I emphatically believe the opposite. Data collection, storage, and manipulation is ever becoming easier. The only actual choice is between a society where we're lied to about surveillance, or one where surveillance is generally available. https://www.amazon.com/Transparent-Society-Technology-Betwee... laid out the case for this over 20 years ago.
Here are the realistic choices.
On the one hand, we can create any set of rules we want on paper. We can get governments to officially support it. We can be frustrated as those same governments do it ineffectively. And then watch as the rules meant to curtail monopolies get caught by regulatory capture and are manipulated to support the very organizations that they are theoretically supposed to punish. (Seriously, do you expect any secret service to not take advantage of what is possible? Have you heard of Snowden?)
Or we can choose the path recommended in https://www.amazon.com/Transparent-Society-Technology-Betwee..., accept that surveillance is real. And put the tools in the hands of the masses. This is already happening. See https://asherkaye.medium.com/do-you-know-this-man-7836e54abc... for a story of how a random person in a random photo was tracked down by an internet stranger using reverse image search with facial recognition. And the tools are only getting better and harder to stop over time.
I personally hate both futures. But I hate the first one more. And I see people like you as unwitting pawns who are creating the first of those two futures. And your unwillingness to understand how things actually work, combined with your certainty that you've got the moral high ground, makes you an easily manipulated true believer.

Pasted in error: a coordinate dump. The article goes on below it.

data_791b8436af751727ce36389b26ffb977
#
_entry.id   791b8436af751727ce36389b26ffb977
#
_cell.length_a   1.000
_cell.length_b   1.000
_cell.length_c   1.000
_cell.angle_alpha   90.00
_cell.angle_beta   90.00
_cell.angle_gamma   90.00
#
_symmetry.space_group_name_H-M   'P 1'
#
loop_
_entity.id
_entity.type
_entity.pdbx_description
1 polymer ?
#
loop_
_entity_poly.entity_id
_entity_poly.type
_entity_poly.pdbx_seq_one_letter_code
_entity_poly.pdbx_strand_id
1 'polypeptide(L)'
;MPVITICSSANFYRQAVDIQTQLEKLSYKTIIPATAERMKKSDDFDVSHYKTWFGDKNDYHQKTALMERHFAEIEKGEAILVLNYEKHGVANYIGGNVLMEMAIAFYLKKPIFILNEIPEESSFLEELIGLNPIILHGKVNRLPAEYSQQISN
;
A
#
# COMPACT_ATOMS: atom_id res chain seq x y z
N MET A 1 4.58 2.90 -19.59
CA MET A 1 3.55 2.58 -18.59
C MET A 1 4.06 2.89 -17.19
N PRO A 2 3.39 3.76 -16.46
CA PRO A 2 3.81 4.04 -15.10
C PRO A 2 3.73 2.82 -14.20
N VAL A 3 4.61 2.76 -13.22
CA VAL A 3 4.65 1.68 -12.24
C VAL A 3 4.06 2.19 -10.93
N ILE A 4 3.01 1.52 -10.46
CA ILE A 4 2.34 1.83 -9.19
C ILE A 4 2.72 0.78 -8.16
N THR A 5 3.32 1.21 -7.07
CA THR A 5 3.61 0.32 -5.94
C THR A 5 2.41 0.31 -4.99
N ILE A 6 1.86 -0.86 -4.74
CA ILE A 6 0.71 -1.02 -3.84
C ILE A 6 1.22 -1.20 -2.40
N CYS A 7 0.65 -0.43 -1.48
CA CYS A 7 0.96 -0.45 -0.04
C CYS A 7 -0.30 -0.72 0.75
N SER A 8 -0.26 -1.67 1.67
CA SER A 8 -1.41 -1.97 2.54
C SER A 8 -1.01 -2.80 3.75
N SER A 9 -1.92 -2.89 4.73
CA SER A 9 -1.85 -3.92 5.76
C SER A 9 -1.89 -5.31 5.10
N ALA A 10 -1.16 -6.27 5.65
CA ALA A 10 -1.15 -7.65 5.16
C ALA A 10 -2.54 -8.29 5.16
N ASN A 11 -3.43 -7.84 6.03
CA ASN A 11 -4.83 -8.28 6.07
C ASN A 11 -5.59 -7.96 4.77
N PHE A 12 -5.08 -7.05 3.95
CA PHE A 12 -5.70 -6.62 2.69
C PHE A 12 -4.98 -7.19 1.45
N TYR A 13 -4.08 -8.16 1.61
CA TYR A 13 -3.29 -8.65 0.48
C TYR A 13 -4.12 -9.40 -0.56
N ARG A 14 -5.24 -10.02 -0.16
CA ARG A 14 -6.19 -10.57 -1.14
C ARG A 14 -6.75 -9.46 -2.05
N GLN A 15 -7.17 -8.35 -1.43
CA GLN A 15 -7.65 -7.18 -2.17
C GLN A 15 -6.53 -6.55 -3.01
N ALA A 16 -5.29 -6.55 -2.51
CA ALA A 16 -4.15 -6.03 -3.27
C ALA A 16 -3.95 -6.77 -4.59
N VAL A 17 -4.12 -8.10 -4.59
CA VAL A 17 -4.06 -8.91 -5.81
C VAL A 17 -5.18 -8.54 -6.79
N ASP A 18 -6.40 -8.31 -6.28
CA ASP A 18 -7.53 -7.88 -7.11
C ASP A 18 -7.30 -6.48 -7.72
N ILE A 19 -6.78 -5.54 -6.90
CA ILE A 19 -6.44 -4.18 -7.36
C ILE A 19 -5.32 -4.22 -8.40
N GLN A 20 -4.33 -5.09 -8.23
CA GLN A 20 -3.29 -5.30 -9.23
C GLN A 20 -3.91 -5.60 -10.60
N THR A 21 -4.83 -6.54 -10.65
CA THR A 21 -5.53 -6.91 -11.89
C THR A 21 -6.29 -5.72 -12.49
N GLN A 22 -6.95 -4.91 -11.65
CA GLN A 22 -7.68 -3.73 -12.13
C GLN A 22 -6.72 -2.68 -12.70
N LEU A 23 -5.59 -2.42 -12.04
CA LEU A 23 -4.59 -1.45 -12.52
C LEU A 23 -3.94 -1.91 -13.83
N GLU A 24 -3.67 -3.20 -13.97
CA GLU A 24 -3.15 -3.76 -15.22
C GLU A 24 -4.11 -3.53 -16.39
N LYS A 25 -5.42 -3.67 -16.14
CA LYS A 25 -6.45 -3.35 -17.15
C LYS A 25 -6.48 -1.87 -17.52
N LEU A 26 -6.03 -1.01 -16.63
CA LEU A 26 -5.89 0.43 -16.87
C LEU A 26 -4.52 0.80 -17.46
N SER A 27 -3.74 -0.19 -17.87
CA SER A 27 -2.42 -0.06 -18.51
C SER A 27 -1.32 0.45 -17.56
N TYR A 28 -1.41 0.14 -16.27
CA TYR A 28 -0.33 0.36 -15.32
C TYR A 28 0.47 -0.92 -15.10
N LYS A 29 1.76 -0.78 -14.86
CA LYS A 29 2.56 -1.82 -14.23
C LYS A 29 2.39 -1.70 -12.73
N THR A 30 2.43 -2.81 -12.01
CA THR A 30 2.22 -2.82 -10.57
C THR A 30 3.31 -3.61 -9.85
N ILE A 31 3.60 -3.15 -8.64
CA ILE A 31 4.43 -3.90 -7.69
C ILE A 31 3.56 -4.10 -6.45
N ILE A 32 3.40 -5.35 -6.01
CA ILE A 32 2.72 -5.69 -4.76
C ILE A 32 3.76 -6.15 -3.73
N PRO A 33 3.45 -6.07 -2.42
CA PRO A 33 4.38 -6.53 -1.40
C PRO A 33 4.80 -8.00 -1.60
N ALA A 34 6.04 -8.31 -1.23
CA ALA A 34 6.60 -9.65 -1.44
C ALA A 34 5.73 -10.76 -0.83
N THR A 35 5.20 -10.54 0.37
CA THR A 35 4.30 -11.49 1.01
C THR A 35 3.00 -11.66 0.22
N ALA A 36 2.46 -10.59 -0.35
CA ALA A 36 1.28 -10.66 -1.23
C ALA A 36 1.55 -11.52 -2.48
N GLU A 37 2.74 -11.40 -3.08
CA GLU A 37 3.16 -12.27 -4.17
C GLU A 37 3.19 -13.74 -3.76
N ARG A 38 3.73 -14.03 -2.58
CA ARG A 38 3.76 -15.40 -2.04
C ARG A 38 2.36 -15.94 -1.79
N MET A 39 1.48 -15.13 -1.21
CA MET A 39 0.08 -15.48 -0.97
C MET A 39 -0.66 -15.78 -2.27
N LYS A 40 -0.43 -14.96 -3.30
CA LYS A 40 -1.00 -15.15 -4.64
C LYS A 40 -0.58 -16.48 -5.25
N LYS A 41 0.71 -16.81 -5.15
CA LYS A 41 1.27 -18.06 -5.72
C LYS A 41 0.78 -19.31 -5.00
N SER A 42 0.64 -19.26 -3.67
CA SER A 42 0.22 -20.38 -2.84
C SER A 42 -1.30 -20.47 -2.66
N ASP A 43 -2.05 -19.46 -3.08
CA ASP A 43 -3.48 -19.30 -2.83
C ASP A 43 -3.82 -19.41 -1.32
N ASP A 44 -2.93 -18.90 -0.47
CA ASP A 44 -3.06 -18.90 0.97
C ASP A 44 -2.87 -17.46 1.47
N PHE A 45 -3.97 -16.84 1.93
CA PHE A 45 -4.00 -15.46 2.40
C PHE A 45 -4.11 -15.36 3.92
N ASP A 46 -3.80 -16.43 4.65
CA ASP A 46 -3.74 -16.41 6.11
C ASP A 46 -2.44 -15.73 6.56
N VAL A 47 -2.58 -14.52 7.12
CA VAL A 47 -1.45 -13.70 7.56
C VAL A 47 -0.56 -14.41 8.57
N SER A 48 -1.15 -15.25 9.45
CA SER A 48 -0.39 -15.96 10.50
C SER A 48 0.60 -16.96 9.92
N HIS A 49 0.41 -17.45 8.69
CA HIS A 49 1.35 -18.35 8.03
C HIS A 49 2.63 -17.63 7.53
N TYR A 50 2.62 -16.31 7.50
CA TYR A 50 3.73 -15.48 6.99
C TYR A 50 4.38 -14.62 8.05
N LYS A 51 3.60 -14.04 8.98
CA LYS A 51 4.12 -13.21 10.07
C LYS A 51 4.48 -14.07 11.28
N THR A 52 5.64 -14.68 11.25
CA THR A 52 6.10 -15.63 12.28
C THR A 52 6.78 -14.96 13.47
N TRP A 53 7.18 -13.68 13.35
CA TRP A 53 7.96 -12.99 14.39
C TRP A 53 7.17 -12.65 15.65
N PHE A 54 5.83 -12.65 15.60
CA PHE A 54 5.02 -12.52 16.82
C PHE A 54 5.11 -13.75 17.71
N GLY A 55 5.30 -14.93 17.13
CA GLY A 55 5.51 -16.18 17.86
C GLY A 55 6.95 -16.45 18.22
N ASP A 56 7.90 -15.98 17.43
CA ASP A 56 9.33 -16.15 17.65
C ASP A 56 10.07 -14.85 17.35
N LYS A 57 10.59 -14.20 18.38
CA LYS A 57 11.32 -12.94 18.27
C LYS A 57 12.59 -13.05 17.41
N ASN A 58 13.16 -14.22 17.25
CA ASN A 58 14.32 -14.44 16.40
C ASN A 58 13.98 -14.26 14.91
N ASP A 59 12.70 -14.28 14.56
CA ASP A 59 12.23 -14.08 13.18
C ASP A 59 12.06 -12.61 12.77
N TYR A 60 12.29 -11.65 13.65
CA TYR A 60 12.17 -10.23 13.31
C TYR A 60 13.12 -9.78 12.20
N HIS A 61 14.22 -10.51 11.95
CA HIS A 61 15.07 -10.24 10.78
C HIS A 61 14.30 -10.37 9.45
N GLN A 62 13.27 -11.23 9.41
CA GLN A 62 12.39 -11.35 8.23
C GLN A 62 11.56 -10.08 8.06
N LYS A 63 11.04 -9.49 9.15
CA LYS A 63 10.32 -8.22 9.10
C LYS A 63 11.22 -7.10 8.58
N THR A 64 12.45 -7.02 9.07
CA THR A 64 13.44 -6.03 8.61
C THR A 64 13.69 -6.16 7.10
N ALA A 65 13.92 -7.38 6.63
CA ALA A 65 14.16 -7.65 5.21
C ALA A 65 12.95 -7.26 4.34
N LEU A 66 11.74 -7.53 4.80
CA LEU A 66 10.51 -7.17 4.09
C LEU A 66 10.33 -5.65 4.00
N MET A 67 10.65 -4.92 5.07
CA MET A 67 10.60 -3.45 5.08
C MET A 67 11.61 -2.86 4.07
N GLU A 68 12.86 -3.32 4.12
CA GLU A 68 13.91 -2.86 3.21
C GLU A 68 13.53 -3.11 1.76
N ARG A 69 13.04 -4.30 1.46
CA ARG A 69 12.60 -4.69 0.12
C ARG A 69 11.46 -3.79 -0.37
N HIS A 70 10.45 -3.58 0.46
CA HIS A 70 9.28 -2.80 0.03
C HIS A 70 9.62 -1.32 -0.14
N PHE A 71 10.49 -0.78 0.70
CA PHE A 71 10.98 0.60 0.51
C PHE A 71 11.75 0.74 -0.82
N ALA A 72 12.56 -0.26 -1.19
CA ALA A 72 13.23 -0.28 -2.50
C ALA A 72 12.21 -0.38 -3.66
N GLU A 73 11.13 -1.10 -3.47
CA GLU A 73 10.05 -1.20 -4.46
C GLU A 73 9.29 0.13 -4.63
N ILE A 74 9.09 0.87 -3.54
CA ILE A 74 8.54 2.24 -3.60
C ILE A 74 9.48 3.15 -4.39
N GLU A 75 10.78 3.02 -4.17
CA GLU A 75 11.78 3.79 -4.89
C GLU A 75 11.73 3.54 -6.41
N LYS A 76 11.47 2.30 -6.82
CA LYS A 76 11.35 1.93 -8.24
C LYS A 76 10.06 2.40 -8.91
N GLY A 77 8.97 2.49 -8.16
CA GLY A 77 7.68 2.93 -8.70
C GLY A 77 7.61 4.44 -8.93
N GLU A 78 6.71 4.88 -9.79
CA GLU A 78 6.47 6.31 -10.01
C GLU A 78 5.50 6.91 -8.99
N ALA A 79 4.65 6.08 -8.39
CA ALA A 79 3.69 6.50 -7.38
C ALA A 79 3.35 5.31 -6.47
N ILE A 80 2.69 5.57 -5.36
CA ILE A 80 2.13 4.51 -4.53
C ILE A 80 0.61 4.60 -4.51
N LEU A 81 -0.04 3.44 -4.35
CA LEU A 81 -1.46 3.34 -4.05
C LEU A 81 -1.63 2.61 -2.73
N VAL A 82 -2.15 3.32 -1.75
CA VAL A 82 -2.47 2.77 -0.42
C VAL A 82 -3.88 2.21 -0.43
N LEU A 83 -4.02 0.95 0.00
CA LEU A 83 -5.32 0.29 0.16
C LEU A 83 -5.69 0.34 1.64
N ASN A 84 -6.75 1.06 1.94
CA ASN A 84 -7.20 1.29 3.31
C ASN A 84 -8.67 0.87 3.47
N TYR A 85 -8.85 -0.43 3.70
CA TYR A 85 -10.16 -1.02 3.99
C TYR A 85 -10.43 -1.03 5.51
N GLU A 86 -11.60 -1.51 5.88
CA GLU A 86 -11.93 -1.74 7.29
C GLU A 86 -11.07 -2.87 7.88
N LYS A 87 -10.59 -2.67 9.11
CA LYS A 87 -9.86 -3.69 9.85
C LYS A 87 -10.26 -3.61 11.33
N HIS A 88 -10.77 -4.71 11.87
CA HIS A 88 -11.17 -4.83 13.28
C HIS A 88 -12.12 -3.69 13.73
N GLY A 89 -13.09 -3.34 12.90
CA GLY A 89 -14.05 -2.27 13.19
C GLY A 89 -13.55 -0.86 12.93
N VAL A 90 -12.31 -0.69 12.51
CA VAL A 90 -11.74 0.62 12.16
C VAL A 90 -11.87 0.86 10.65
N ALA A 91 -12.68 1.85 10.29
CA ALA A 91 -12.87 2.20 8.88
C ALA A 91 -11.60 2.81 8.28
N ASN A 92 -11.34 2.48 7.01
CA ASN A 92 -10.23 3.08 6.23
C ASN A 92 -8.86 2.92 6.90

Enjoy your certainty that you're in the right here. I guarantee that you'll have a lot to be upset about in the way that our world is shaping up.
A quick run down of some simple browser based extensions to give you back some semblance of privacy and security:
1. uBlock Origin - best open source ad blocker
2. Ghostery - stops you from being tracked as much as possible
3. Chrome UA Spoofer - Use chrome but set the user agent to firefox, this way custom exploits target the wrong browser saving you from being pwned
4. HTTPS Everywhere - Defualts sites to https if possible
A trained professional watching a single video feed will miss 90% of important activity after 20 minutes. There are 3 million CCTV cameras in the UK.
Like I said, no one is watching.
But automated surveillance is getting very good. A single server can currently run around 5 video streams. At least that was what Intellivid could do last I spoke with them. They do retail loss prevention. They're based in Cambridge and look like a good company for any hackers.
Very, very soon, all of these CCTVs are going to be "turned on". Computers will find anomalous behavior, identify people from their gait (how they walk -- surprisingly more reliable than face recognition), track them across multiple cameras even with large gaps in footage, etc.. Gunshot detection and localization is pretty easy, but goes beyond the camera systems.
There is a book everyone interested in the topic needs to read on the subject: The Transparent Society
The solution is not regressing. The systems are here.
The solution is openness. Almost all government CCTV feeds should be open to public view, for example.
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